However, in both the cases, the position of the shareholders would be the same. A shareholder having for example 1 share will be having same worth of his holding if the firm pays dividend or not. In case, the dividend of $5 is paid, he will receive $5 from the firm as dividend and the market price of the share would be $105, giving a total worth of $110. In case, the dividend is not paid then the market price of the share or the worth of the shareholder would be still $110. So, the shareholder would be indifferent if dividend is paid or not to him. The same example can be extended further to analyze the effect of arbitrage employed by the firm.

Say, the firm has total profits of $1000000 during the year 1 and is planning to make an investment of $2000000 at the end of the year 1. The arbitrage process and value of the firm may be explained as follows:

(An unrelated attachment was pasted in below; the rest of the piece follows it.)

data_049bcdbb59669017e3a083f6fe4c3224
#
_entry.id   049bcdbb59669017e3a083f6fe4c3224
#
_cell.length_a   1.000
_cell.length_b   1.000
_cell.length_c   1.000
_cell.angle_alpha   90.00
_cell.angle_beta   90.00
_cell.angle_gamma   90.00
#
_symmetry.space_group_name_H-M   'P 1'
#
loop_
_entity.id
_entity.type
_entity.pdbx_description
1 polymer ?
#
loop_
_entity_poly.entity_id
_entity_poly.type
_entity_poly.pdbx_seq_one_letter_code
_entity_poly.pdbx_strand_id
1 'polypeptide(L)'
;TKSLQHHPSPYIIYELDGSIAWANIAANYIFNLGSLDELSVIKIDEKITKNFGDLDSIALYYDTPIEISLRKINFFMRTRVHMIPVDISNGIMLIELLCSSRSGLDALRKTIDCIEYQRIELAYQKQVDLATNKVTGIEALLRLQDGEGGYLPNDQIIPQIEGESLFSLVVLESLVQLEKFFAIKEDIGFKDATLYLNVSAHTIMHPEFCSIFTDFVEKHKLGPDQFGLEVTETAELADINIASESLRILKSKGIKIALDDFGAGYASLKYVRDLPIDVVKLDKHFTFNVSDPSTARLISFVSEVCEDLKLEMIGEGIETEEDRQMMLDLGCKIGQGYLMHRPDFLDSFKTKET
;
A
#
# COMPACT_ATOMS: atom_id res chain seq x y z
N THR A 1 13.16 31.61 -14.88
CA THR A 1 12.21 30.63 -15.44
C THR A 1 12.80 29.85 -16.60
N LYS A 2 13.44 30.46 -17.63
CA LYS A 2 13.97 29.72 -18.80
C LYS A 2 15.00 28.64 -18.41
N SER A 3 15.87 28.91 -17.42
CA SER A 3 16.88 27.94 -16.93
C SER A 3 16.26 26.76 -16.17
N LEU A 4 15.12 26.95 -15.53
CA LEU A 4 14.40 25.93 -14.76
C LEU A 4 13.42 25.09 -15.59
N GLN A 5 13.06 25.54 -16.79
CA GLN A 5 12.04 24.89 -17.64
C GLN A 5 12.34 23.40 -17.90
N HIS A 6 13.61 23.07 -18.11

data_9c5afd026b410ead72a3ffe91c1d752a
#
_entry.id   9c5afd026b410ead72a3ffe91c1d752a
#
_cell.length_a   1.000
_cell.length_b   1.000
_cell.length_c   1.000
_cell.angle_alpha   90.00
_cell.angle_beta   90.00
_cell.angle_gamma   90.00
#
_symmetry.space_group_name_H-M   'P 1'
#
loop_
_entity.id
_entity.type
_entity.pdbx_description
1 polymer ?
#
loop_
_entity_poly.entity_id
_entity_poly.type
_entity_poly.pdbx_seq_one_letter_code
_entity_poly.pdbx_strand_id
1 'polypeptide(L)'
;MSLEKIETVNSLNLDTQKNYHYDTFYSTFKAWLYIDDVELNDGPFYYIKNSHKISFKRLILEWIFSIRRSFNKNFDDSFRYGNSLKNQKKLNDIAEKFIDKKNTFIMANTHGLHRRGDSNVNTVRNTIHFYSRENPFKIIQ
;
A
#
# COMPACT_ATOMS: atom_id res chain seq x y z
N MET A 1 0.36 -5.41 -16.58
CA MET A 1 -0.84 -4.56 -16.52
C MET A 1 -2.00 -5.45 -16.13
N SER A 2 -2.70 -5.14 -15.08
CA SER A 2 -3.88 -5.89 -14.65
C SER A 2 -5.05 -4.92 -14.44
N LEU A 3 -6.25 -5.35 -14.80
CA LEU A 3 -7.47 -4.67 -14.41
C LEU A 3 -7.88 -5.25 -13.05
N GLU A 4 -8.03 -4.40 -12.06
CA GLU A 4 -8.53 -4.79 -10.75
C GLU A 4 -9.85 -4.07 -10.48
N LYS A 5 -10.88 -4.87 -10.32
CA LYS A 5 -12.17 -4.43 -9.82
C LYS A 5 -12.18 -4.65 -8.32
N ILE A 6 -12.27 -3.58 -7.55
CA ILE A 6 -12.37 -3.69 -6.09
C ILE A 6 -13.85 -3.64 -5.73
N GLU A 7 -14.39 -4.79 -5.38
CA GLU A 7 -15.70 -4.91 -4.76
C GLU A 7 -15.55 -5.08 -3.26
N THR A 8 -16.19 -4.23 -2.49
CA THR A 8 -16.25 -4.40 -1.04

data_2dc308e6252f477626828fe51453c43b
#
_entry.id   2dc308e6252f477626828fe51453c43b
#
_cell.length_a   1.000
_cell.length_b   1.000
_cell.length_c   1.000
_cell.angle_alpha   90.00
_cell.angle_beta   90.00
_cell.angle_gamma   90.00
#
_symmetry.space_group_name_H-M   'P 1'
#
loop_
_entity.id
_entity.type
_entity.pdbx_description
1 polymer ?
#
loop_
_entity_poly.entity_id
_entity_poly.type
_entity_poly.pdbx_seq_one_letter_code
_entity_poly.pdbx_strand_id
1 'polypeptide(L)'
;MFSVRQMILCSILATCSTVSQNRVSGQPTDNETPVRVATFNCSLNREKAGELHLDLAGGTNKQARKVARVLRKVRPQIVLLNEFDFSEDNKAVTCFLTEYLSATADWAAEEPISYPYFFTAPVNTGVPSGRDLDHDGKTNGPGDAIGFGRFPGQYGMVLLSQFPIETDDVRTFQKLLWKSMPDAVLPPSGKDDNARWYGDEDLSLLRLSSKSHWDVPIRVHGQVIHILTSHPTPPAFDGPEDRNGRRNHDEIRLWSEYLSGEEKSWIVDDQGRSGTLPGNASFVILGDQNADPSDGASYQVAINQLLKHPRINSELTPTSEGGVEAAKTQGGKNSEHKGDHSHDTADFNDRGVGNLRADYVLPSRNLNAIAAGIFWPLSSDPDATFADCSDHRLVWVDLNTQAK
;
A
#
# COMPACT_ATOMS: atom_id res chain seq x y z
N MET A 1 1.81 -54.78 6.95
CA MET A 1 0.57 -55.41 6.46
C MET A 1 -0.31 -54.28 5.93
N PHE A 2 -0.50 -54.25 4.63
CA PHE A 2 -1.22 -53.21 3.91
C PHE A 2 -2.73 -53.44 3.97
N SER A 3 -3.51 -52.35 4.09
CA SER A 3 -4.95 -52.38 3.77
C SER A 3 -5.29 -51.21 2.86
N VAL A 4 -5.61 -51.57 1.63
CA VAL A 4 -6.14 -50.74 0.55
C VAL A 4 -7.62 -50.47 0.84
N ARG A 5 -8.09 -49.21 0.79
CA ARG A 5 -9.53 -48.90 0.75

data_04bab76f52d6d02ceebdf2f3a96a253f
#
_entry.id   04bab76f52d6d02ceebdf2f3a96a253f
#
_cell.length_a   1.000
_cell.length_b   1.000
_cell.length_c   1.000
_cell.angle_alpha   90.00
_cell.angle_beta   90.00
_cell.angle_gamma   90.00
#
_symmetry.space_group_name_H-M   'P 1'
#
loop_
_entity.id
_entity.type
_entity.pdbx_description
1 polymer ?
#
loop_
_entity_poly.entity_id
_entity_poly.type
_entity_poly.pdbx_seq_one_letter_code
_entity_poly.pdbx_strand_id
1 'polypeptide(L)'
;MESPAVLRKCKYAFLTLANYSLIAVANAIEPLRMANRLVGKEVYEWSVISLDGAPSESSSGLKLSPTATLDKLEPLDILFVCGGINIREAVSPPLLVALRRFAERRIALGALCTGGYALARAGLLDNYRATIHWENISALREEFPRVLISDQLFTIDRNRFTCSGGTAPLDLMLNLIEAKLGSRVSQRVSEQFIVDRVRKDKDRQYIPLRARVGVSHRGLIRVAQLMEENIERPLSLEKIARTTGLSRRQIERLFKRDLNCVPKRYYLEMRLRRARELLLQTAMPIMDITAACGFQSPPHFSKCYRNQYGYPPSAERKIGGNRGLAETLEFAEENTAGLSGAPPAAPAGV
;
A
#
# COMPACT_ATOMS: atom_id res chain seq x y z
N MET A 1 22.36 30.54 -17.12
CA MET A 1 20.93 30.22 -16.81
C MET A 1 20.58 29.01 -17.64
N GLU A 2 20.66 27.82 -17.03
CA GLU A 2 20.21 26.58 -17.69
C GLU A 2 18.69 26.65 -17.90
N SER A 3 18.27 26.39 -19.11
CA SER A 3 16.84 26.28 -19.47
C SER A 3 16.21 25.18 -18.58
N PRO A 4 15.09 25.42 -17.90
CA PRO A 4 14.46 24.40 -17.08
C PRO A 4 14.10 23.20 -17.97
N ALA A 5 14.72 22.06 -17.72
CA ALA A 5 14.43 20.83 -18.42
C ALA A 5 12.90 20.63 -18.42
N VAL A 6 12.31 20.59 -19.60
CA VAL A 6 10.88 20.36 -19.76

**If dividend of $5 is paid by the firm at the end of year 1:**

Total Earnings $1000000

Dividends Paid (100000 * $5) $500000

Retained Earnings $500000

Total funds required for investment $2000000

Therefore, fresh capital to be issued $1500000

Market price at the end of year 1 $105

Number of shares to be issued (1500000/105) 14285.71

Total number of shares (100000+14285.71) 114285.71

Applying the formula, the value of the firm, nP0 is

**nP0 = [(n + m)P1 – I +E] / (1+ ke)**

** = **[(114285.71)105 – 2000000 + 1000000] / (1.10)

= $10000000

**If dividend of $5 is not paid by the firm at the end of the year 1:**

Total earnings $1000000

Dividends Paid -

Retained Earnings $1000000

Total funds required for investment $2000000

Therefore, fresh capital to be issued $1000000

Market price at the end of year 1 $110

Number of share to be issued (1000000/110) 9090.9

Total number of shares (100000+9090.0) 109090.9

Applying the formula, the value of the firm, nP0 is

**nP0 = [(n + m) P1 – I +E] / (1+ ke)**

= [(109090.9)110 – 2000000 + 1000000]

= $10000000